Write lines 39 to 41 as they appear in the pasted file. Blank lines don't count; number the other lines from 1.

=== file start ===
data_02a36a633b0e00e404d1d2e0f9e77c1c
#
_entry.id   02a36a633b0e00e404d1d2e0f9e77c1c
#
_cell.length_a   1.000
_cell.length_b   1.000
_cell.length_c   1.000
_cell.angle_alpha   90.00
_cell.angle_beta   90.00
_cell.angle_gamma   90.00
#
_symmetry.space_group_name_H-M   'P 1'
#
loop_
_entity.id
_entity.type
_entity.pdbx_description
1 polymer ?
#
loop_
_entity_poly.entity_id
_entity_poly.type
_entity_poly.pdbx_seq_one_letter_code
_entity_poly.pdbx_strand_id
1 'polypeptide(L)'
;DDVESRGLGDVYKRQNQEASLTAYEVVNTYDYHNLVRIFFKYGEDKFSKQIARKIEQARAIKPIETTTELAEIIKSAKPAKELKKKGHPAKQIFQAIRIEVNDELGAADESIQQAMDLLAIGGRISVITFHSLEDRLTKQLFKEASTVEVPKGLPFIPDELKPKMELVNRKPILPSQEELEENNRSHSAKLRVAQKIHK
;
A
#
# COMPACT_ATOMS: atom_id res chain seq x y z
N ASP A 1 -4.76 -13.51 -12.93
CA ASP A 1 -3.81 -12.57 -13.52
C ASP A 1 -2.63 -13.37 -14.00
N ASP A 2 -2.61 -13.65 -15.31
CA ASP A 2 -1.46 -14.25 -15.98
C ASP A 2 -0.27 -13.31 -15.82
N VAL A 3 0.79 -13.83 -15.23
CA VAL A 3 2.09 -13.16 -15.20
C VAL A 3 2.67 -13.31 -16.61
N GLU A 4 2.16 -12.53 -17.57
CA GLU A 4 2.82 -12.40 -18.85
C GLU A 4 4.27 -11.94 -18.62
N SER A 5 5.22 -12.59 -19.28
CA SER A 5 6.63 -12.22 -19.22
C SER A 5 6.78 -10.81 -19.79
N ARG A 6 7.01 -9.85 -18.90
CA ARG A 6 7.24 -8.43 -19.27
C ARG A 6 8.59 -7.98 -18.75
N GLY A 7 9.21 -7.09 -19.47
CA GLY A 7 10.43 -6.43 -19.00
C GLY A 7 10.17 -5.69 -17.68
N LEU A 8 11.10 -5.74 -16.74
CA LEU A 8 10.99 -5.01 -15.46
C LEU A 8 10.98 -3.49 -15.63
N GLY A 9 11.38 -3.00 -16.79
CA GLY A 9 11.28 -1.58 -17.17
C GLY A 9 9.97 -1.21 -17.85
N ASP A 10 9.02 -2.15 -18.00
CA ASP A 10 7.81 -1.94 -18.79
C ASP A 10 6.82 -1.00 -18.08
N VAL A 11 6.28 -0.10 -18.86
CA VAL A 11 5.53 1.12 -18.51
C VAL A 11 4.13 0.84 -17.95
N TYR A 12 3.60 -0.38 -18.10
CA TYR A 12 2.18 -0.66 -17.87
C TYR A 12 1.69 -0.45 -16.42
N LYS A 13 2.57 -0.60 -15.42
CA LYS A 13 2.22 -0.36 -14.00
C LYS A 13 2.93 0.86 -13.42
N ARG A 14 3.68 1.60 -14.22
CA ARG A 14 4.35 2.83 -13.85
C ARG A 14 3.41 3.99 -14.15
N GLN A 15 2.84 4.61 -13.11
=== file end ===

C VAL A 3 2.67 -13.31 -16.61
N GLU A 4 2.16 -12.53 -17.57
CA GLU A 4 2.82 -12.40 -18.85